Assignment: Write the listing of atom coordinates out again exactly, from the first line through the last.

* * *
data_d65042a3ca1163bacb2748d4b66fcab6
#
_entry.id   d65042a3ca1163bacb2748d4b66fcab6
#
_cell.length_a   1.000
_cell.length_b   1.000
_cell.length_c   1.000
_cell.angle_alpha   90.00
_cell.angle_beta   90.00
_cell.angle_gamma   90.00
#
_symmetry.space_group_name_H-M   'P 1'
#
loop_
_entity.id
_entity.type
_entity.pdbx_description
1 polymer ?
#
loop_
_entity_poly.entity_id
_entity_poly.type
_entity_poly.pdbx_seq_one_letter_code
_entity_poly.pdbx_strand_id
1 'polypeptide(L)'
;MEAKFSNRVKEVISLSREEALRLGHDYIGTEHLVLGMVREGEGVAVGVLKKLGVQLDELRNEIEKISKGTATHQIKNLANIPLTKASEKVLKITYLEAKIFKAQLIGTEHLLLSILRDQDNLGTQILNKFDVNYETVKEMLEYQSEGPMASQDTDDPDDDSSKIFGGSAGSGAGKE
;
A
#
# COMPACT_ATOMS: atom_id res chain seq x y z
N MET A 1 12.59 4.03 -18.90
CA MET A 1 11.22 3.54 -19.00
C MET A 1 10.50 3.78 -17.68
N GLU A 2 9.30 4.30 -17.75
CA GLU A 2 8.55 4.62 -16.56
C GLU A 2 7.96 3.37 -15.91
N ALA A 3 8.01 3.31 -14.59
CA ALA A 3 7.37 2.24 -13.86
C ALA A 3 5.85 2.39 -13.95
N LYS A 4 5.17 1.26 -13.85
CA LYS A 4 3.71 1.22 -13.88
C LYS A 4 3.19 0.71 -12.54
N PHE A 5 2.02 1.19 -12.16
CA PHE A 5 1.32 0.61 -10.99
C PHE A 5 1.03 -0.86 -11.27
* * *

data_d65042a3ca1163bacb2748d4b66fcab6
#
_entry.id   d65042a3ca1163bacb2748d4b66fcab6
#
_cell.length_a   1.000
_cell.length_b   1.000
_cell.length_c   1.000
_cell.angle_alpha   90.00
_cell.angle_beta   90.00
_cell.angle_gamma   90.00
#
_symmetry.space_group_name_H-M   'P 1'
#
loop_
_entity.id
_entity.type
_entity.pdbx_description
1 polymer ?
#
loop_
_entity_poly.entity_id
_entity_poly.type
_entity_poly.pdbx_seq_one_letter_code
_entity_poly.pdbx_strand_id
1 'polypeptide(L)'
;MEAKFSNRVKEVISLSREEALRLGHDYIGTEHLVLGMVREGEGVAVGVLKKLGVQLDELRNEIEKISKGTATHQIKNLANIPLTKASEKVLKITYLEAKIFKAQLIGTEHLLLSILRDQDNLGTQILNKFDVNYETVKEMLEYQSEGPMASQDTDDPDDDSSKIFGGSAGSGAGKE
;
A
#
# COMPACT_ATOMS: atom_id res chain seq x y z
N MET A 1 12.59 4.03 -18.90
CA MET A 1 11.22 3.54 -19.00
C MET A 1 10.50 3.78 -17.68
N GLU A 2 9.30 4.30 -17.75
CA GLU A 2 8.55 4.62 -16.56
C GLU A 2 7.96 3.37 -15.91
N ALA A 3 8.01 3.31 -14.59
CA ALA A 3 7.37 2.24 -13.86
C ALA A 3 5.85 2.39 -13.95
N LYS A 4 5.17 1.26 -13.85
CA LYS A 4 3.71 1.22 -13.88
C LYS A 4 3.19 0.71 -12.54
N PHE A 5 2.02 1.19 -12.16
CA PHE A 5 1.32 0.61 -10.99
C PHE A 5 1.03 -0.86 -11.27